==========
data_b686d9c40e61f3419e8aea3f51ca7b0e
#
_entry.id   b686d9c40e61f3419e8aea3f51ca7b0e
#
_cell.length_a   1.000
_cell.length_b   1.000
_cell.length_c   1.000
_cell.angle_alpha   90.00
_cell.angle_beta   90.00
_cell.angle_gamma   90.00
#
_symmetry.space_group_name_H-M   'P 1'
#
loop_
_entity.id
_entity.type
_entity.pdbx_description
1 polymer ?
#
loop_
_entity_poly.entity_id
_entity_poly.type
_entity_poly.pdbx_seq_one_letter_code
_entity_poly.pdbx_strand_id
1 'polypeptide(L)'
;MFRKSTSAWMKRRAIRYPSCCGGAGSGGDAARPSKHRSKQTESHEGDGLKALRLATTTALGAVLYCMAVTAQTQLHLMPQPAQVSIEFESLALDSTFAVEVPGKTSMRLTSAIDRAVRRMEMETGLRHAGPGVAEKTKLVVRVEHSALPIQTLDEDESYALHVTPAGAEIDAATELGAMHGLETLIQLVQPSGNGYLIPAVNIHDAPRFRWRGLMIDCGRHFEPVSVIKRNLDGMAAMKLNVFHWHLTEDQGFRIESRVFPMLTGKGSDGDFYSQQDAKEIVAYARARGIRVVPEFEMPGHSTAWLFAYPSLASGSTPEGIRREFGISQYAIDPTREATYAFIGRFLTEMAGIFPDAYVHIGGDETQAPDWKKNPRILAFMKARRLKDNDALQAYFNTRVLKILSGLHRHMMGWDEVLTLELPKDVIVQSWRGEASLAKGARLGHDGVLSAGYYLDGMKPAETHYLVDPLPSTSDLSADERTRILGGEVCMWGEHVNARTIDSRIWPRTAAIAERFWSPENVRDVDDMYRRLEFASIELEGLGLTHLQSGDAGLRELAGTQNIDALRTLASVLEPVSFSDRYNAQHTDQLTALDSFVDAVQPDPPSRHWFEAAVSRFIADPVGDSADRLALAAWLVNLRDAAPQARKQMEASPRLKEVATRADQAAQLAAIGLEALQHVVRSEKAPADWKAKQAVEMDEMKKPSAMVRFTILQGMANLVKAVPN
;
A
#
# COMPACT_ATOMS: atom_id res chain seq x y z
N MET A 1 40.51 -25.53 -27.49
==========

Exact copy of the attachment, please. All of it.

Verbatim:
data_b686d9c40e61f3419e8aea3f51ca7b0e
#
_entry.id   b686d9c40e61f3419e8aea3f51ca7b0e
#
_cell.length_a   1.000
_cell.length_b   1.000
_cell.length_c   1.000
_cell.angle_alpha   90.00
_cell.angle_beta   90.00
_cell.angle_gamma   90.00
#
_symmetry.space_group_name_H-M   'P 1'
#
loop_
_entity.id
_entity.type
_entity.pdbx_description
1 polymer ?
#
loop_
_entity_poly.entity_id
_entity_poly.type
_entity_poly.pdbx_seq_one_letter_code
_entity_poly.pdbx_strand_id
1 'polypeptide(L)'
;MFRKSTSAWMKRRAIRYPSCCGGAGSGGDAARPSKHRSKQTESHEGDGLKALRLATTTALGAVLYCMAVTAQTQLHLMPQPAQVSIEFESLALDSTFAVEVPGKTSMRLTSAIDRAVRRMEMETGLRHAGPGVAEKTKLVVRVEHSALPIQTLDEDESYALHVTPAGAEIDAATELGAMHGLETLIQLVQPSGNGYLIPAVNIHDAPRFRWRGLMIDCGRHFEPVSVIKRNLDGMAAMKLNVFHWHLTEDQGFRIESRVFPMLTGKGSDGDFYSQQDAKEIVAYARARGIRVVPEFEMPGHSTAWLFAYPSLASGSTPEGIRREFGISQYAIDPTREATYAFIGRFLTEMAGIFPDAYVHIGGDETQAPDWKKNPRILAFMKARRLKDNDALQAYFNTRVLKILSGLHRHMMGWDEVLTLELPKDVIVQSWRGEASLAKGARLGHDGVLSAGYYLDGMKPAETHYLVDPLPSTSDLSADERTRILGGEVCMWGEHVNARTIDSRIWPRTAAIAERFWSPENVRDVDDMYRRLEFASIELEGLGLTHLQSGDAGLRELAGTQNIDALRTLASVLEPVSFSDRYNAQHTDQLTALDSFVDAVQPDPPSRHWFEAAVSRFIADPVGDSADRLALAAWLVNLRDAAPQARKQMEASPRLKEVATRADQAAQLAAIGLEALQHVVRSEKAPADWKAKQAVEMDEMKKPSAMVRFTILQGMANLVKAVPN
;
A
#
# COMPACT_ATOMS: atom_id res chain seq x y z
N MET A 1 40.51 -25.53 -27.49